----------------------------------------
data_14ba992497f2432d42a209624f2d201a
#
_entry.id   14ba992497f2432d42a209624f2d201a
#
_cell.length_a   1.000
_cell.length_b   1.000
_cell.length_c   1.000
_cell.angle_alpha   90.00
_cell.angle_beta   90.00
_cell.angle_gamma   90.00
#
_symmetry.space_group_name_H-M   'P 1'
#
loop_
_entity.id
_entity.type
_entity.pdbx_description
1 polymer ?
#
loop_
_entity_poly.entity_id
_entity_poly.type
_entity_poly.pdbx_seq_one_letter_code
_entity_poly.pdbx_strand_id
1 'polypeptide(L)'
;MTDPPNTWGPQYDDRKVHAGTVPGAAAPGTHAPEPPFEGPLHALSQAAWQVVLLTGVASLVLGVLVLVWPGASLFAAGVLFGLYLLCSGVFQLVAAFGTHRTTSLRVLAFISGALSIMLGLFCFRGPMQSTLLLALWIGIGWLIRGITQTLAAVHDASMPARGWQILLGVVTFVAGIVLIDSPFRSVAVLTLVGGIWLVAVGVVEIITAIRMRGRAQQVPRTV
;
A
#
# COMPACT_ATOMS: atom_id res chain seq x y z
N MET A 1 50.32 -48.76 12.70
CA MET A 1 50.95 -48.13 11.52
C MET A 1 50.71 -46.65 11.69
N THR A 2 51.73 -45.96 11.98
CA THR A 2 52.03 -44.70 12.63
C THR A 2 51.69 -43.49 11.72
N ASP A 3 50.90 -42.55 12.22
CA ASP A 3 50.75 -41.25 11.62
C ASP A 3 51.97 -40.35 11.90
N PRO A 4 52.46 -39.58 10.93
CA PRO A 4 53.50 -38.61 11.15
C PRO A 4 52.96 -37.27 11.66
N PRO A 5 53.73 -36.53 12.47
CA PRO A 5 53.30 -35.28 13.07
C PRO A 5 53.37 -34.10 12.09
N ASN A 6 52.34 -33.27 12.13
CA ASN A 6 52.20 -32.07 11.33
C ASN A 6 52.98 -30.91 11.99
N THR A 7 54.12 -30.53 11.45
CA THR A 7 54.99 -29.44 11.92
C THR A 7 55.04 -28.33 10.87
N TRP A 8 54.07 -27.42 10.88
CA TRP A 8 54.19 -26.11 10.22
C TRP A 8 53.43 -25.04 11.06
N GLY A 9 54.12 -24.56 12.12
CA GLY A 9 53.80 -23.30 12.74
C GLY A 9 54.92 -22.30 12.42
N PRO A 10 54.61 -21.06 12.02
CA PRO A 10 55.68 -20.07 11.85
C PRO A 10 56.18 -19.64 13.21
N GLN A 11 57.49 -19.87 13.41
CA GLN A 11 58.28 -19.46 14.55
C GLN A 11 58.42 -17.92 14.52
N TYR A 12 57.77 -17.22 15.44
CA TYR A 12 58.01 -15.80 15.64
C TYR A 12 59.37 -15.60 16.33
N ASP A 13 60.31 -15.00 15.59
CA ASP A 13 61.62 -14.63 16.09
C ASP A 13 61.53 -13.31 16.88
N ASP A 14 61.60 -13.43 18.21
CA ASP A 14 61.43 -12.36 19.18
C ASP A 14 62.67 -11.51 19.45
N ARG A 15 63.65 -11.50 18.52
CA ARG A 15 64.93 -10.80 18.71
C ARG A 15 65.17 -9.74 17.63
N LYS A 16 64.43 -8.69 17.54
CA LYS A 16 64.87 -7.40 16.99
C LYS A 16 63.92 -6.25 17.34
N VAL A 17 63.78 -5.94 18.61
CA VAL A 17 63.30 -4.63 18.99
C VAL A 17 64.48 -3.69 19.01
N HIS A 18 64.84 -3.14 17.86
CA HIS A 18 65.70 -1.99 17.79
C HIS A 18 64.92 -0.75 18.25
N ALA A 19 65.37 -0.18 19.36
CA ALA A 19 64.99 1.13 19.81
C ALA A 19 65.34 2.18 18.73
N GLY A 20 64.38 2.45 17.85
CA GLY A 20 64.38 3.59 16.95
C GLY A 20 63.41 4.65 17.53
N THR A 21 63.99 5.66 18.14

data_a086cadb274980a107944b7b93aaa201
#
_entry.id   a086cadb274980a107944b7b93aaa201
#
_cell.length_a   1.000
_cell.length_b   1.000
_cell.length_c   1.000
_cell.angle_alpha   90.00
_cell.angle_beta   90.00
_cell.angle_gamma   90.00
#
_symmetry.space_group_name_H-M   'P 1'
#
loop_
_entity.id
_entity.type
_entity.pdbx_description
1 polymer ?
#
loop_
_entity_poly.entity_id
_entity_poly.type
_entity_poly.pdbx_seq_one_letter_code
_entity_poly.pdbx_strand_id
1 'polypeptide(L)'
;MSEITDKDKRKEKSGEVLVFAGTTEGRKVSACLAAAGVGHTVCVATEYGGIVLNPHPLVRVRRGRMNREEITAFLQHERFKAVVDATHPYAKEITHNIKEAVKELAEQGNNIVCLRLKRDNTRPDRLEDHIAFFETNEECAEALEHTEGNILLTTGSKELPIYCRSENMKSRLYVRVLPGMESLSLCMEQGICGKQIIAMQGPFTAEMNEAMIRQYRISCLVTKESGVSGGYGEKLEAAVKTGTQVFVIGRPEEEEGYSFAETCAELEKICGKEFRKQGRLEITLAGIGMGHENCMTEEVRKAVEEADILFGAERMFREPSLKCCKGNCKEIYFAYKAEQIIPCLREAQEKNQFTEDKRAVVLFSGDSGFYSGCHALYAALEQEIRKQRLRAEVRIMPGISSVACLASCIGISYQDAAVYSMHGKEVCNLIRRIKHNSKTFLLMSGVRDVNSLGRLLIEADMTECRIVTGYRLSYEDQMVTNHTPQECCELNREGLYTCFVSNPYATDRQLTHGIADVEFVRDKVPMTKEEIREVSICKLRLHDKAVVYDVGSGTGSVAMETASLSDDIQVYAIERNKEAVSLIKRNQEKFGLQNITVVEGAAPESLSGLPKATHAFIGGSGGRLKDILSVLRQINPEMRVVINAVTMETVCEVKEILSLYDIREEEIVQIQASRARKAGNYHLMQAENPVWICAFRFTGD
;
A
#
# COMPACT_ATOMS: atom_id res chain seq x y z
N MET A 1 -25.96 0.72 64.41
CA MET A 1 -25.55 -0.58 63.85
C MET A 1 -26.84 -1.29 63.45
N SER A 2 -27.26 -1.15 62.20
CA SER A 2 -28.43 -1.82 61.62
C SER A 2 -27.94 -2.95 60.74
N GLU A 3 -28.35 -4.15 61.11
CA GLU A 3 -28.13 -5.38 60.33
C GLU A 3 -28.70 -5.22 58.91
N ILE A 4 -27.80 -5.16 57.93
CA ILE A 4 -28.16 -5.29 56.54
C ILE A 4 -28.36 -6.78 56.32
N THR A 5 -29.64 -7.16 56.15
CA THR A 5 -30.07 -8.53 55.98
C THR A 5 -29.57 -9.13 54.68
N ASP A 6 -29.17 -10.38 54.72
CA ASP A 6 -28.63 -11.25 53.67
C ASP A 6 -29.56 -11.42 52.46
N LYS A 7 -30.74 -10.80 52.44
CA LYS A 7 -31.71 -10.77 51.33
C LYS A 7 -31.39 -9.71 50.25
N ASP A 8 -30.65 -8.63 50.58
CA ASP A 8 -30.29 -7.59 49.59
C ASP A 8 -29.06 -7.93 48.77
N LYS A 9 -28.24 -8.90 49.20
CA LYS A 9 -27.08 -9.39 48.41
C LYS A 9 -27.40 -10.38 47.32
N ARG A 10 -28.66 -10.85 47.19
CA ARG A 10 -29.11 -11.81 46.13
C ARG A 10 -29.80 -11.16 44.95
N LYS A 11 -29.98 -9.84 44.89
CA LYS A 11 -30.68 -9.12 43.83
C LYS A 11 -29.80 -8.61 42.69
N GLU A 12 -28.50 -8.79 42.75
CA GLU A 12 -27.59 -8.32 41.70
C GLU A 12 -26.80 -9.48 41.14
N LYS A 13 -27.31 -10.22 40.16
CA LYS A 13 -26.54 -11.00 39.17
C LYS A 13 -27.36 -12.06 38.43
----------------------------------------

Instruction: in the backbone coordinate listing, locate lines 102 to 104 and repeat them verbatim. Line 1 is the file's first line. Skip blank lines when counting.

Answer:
#
_symmetry.space_group_name_H-M   'P 1'
#